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Informational

I Didn't Know There Were Cities in Africa: Challenging Children's-and Adult's-Misperceptions about the African Continent

In her article, Randolph delineates the profound impact of perpetuating stereotypical representations of Africa and its people by arranging them into three levels and then providing recommendations for how to combat them when creating learning experiences for students in the United States.
by
TT Staff
Grade Level
Subject
History
Geography
Social Justice Domain
text
Multimedia

The History of African-American Social Dance

Why do we dance? African-American social dances started as a way for enslaved Africans to keep cultural traditions alive and retain a sense of inner freedom. They remain an affirmation of identity and independence. In this electric demonstration, packed with live performances, choreographer, educator and TED Fellow Camille A. Brown explores what happens when communities let loose and express themselves by dancing together.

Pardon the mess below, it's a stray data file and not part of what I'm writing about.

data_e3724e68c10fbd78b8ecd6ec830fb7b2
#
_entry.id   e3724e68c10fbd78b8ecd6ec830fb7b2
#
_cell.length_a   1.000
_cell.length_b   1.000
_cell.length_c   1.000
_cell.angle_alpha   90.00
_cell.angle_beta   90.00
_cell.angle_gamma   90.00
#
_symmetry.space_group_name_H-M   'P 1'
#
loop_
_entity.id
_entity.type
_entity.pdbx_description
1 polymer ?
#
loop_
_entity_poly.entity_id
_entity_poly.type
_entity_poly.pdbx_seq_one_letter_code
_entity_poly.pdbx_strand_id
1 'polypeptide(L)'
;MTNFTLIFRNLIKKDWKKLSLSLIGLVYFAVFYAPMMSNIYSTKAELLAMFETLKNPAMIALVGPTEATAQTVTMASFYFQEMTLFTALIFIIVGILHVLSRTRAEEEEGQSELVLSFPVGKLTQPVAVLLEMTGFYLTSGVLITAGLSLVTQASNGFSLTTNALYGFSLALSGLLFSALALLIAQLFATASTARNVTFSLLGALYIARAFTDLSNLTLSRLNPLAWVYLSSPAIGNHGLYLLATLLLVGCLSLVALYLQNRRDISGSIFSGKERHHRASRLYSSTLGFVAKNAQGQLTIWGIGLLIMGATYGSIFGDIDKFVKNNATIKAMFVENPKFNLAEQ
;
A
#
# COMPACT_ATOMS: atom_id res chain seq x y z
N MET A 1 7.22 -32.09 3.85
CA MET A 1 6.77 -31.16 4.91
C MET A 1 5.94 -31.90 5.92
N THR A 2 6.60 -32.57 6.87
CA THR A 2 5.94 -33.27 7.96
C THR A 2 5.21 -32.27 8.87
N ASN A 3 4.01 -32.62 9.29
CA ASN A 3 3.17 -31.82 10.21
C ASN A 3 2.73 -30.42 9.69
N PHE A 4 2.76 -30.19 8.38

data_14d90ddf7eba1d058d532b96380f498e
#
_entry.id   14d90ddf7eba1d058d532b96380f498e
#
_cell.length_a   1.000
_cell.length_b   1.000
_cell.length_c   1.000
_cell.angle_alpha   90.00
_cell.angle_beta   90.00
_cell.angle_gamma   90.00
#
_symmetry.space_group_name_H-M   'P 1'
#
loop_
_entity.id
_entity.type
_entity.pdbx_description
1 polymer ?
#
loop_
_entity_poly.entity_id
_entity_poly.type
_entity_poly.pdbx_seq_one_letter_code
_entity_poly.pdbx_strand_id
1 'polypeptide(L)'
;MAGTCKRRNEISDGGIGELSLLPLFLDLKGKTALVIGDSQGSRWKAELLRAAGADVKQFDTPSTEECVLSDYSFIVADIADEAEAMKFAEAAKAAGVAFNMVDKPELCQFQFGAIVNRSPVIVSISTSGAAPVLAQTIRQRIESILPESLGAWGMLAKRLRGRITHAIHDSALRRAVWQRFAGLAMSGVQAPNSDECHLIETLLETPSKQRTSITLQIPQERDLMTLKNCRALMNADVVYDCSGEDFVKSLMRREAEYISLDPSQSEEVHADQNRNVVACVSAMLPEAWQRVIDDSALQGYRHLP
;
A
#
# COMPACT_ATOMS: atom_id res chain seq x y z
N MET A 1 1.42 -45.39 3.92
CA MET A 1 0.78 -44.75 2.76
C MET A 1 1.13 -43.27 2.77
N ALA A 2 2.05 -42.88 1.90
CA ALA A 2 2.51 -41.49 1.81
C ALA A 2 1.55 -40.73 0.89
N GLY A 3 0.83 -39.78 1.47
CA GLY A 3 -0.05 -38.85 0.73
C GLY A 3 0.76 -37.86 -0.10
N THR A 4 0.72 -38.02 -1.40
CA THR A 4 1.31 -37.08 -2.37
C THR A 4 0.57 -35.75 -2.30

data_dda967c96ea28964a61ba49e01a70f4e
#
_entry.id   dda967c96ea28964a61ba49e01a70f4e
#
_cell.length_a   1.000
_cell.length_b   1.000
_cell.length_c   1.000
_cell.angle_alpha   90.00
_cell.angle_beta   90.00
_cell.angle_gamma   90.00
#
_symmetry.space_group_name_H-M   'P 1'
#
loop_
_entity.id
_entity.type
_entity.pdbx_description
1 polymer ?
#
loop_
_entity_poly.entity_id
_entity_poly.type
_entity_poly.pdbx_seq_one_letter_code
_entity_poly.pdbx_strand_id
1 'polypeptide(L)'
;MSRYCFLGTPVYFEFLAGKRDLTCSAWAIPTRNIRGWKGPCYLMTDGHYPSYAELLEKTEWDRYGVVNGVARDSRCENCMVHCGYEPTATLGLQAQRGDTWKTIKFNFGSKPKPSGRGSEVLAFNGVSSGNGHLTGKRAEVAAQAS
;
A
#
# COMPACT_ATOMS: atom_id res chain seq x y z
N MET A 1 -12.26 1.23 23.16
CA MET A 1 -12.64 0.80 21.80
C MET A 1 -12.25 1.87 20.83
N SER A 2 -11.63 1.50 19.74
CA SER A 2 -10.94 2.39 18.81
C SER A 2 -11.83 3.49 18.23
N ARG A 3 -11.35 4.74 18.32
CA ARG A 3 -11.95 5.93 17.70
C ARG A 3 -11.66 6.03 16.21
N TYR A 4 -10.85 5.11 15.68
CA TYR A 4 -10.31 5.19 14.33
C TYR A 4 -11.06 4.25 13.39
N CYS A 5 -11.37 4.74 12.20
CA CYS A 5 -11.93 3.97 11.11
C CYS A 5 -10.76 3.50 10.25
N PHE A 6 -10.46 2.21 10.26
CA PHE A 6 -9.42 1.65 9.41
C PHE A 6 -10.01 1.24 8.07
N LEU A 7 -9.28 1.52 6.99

by
Camille A. Brown
Grade Level
Subject
History
Geography
Social Justice Domain
text
Informational

A Personal Mission: Sammy Younge Jr.

Although raised in a prosperous and prestigious African-American home in Tuskegee, Ala., Sammy Younge found himself drawn most to the civil rights movement. While the cause cost him his life, his actions and determination helped to transform this Southern city.
by
Teaching Tolerance Staff
Grade Level
Subject
History
Social Justice Domain
text
Informational

Untamed Border

This chapter depicts the violent relationship between Tejanos (Texas Mexicans) and Texas Rangers in the late 19th century and early 20th century, culminating in the notion that “though a Tejano spent his life under the watchful eyes of whites, he was beneath all notice in death.”
by
Jim Carnes
Grade Level
Subject
History
Geography
Social Justice Domain